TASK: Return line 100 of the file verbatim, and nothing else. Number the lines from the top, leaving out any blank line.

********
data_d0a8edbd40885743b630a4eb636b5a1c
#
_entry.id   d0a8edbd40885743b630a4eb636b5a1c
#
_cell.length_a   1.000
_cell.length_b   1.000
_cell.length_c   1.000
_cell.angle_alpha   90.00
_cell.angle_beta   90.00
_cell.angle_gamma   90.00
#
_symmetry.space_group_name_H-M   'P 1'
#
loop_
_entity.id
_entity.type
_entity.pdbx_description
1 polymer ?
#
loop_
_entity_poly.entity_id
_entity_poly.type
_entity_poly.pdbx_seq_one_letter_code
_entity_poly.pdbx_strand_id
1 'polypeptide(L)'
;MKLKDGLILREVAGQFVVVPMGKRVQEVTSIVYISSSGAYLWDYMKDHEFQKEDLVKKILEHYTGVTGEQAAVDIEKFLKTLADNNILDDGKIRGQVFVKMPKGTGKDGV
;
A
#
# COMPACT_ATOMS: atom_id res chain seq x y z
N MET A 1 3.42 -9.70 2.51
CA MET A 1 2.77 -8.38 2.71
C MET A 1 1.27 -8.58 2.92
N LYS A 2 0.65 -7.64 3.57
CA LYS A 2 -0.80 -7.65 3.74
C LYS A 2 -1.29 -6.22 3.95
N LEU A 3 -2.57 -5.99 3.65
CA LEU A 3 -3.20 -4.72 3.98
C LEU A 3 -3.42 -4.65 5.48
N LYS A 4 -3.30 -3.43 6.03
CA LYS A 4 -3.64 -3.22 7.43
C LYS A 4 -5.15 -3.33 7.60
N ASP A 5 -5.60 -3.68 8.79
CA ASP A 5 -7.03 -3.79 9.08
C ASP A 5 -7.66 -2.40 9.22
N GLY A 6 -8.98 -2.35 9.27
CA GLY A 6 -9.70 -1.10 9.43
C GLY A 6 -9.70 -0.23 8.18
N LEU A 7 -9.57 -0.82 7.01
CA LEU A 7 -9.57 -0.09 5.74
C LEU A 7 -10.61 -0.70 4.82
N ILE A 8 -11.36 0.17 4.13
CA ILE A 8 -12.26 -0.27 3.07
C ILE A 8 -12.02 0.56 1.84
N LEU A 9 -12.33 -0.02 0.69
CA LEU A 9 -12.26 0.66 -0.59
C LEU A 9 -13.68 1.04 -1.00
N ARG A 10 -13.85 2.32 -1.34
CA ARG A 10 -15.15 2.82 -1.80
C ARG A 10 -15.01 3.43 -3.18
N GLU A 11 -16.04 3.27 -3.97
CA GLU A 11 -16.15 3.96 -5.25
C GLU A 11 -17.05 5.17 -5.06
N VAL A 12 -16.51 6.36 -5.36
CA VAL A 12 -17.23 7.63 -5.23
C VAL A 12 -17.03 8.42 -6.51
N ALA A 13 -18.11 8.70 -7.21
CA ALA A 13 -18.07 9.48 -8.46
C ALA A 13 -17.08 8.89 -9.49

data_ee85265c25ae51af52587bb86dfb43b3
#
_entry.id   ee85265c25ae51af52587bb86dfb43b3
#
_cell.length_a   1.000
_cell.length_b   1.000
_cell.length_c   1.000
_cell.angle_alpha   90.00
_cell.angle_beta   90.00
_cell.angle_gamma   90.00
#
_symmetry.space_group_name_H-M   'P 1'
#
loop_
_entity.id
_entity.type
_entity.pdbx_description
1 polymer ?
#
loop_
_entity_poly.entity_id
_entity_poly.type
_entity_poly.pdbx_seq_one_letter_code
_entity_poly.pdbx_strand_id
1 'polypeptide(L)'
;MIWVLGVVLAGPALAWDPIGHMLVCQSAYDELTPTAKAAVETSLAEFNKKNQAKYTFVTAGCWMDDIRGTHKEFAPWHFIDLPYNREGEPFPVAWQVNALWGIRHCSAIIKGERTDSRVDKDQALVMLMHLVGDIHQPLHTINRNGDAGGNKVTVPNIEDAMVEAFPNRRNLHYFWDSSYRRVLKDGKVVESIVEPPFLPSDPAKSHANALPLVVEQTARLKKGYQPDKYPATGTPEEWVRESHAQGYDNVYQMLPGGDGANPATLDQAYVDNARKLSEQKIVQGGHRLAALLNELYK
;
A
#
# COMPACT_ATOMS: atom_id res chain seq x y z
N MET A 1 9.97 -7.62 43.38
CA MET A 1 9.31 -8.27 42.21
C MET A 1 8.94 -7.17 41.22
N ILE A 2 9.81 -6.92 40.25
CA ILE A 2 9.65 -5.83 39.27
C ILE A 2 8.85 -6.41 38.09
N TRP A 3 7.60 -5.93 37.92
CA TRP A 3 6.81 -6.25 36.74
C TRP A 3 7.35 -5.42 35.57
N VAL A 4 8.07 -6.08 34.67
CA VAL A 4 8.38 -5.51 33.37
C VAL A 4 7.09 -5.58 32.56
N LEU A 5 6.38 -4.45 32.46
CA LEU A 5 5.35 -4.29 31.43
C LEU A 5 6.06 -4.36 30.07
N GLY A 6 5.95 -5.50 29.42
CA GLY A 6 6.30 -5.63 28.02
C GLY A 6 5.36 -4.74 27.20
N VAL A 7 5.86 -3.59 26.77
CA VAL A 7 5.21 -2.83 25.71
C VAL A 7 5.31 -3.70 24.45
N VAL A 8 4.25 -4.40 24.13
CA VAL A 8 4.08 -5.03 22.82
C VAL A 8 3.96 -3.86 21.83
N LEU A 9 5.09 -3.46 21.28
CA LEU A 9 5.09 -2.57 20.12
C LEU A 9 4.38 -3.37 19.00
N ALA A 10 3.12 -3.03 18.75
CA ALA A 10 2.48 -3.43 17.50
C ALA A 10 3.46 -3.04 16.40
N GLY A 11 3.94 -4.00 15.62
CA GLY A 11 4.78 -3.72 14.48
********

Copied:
N MET A 1 9.97 -7.62 43.38